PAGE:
right arrow
Examples: Monday, today, last week, Mar 26, 3/26/04
Upcoming changes to the way we log in on College Confidential. Read more here.

If there is a strike for non-tenure track faculty members,.....

2»

Replies to: If there is a strike for non-tenure track faculty members,.....

  • JBStillFlyingJBStillFlying 7044 replies24 threads Senior Member
    Addendum to #20 - just checked and that person who quit did so because his/her pay was actually REDUCED after they unionized. The job titles and pay categories were re-done and the most talented and highly paid were downscaled (and probably the opposite for the lowest paid). So this senior lecturer and director of undergraduate studies for the department - someone who had been a staple for a number of years - is no longer there. So much for higher quality. How many other departments experienced the same, I wonder?
    · Reply · Share
  • caesarcreekcaesarcreek 131 replies1 threads Junior Member
    Next you're going to tell me that they should die and decrease the surplus population.
    · Reply · Share
  • JBStillFlyingJBStillFlying 7044 replies24 threads Senior Member
    Anyone who equates leaving a profession because it doesn't pay enough or you can't advance to your satisfaction to "dying" is taking "up or out" to a whole new level. Probably watching a bit too much "Survivor".
    · Reply · Share
  • FStratfordFStratford 495 replies11 threads Member
    "However, their chances of competing successfully for an adjunct position are smaller now because the union protects the current field. "

    I don't see them being protected from the increased competition if their contracts are renewed every year or every two years. One to two year contracts are not sticky enough. In theory, within a year or two, all adjuncts can be replaced. Are they also asking for longer contracts aside from higher pay? That would be the ultimate move - almost like a mini-tenure. No job exists like that - except in academia, or the C-Suite.
    · Reply · Share
  • JBStillFlyingJBStillFlying 7044 replies24 threads Senior Member
    @FStratford - not sure how the contract would work. But firing for cause would most likely involve the union. Over the years I've seen some pretty fireable offenses and behavior in unionized employ with very little that Management can do till a crisis happens (which is exactly what happened in the two - three cases I can recall). This isn't just reality - it's common sense: that employee was paying union dues

    However, it's not just that firing individually is harder - it's that the number of adjuncts will be fewer than before because, again, the wage is above the market-clearing level. That's just Micro 101. The university will claim budget cuts and eliminate some instructors as a result. The sad thing is that some good ones will be eliminated and some not-so-good will be retained because it's based on seniority, not on competence. I've seen that as well.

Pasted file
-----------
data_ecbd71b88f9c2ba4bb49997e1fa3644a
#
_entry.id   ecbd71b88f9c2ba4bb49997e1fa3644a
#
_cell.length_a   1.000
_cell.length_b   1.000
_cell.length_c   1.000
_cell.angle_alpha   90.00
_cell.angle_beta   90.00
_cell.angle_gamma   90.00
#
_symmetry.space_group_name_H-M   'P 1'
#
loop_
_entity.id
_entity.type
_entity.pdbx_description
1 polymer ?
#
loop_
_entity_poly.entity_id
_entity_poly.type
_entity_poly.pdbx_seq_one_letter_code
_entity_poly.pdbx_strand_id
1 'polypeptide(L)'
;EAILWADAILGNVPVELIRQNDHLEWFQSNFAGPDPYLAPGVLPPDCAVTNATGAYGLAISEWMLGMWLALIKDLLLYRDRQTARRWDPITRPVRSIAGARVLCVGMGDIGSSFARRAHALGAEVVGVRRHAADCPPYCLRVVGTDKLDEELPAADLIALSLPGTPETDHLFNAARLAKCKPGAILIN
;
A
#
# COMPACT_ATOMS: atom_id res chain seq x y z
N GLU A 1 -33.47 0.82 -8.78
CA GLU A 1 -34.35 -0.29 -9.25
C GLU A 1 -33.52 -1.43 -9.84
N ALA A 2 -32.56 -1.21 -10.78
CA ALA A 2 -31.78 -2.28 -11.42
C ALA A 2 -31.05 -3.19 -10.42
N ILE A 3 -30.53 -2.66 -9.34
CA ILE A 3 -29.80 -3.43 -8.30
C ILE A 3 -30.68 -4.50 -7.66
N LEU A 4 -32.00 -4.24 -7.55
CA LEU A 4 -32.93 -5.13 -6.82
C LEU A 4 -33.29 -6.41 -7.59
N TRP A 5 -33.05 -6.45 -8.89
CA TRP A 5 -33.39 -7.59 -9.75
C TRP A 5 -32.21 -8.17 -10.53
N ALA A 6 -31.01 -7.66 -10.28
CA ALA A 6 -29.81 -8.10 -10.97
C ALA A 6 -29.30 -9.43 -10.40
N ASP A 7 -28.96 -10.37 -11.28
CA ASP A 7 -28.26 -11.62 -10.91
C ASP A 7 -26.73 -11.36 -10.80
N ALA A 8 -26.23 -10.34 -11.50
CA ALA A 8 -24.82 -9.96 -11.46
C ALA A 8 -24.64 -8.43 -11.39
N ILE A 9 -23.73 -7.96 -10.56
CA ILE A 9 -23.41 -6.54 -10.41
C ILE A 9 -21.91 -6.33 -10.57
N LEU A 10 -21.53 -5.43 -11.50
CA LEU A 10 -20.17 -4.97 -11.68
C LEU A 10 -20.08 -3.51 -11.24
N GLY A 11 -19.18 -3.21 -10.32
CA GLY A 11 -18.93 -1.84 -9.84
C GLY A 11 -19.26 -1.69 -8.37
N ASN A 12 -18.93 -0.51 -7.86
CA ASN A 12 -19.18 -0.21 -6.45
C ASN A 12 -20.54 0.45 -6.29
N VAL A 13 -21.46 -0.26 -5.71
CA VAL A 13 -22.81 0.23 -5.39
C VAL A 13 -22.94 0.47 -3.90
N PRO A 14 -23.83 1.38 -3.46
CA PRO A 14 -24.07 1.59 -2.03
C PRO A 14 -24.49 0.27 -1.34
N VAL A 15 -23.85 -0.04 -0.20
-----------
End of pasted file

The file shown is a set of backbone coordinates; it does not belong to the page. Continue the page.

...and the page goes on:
There's a good argument for how any of this differs from the tenure system, of course, and we all can recount stories of deadweight faculty who are really crappy instructors - or worse. Thoughts?
    · Reply · Share
  • JHSJHS 18503 replies72 threads Senior Member
    edited March 2018
    @JBStillFlying : I am pretty sure all of those "post doc fellows" are the bulk of what we are talking about: Recent PhDs with non-tenure-track positions teaching Core courses. They, and some "lecturers" -- often talented teachers and first-rate minds, without first-rate publications -- make up most of the full-time, non-tenure track faculty at Chicago, as far as I know. I don't think there are a lot of true "adjuncts" teaching in the College, although there are probably a bunch in the professional schools.

    Also, I don't think seniority necessarily plays a big role in academic union contracts.
    edited March 2018
    · Reply · Share
  • JBStillFlyingJBStillFlying 7044 replies24 threads Senior Member
    @JHS - Ah, ok. So the College has full time lecturers, part time lecturers, and post-doc fellows? Are the latter full time or part time? (guessing the former). Of the 2,800 or so "faculty and other appointees" approximately 1,000 are 'other' as of Fall 2016 - maybe that's the number of non tenure track? An academic I know at a state flagship told me that they have about a 2:1 ratio of tenure-track/non. So 1800 in the tenure stream or tenured at UChicago vs. 1,000 not on that track sounds consistent, although for some reason 1,800 faculty members seems low (to me anyway).

    Aren't post-docs also temporary positions - say, for a few years duration - to allow for additional research before going on the faculty job market? How many courses are they expected to teach? D's instructors were fairly young/had joined within the past year or two. She has really enjoyed getting to know them. While no doubt each course requires a bit of prep on the instructor's part, it seemed that most of the seminars were assigned to a student either to present something or to kick off the discussion. Very little, if any lecture prep, though admittedly running a couple classes per quarter will take away from research time. Of course, tenure-track faculty tend to have both teaching AND administrative (departmental) duties. The post docs probably get to avoid the latter.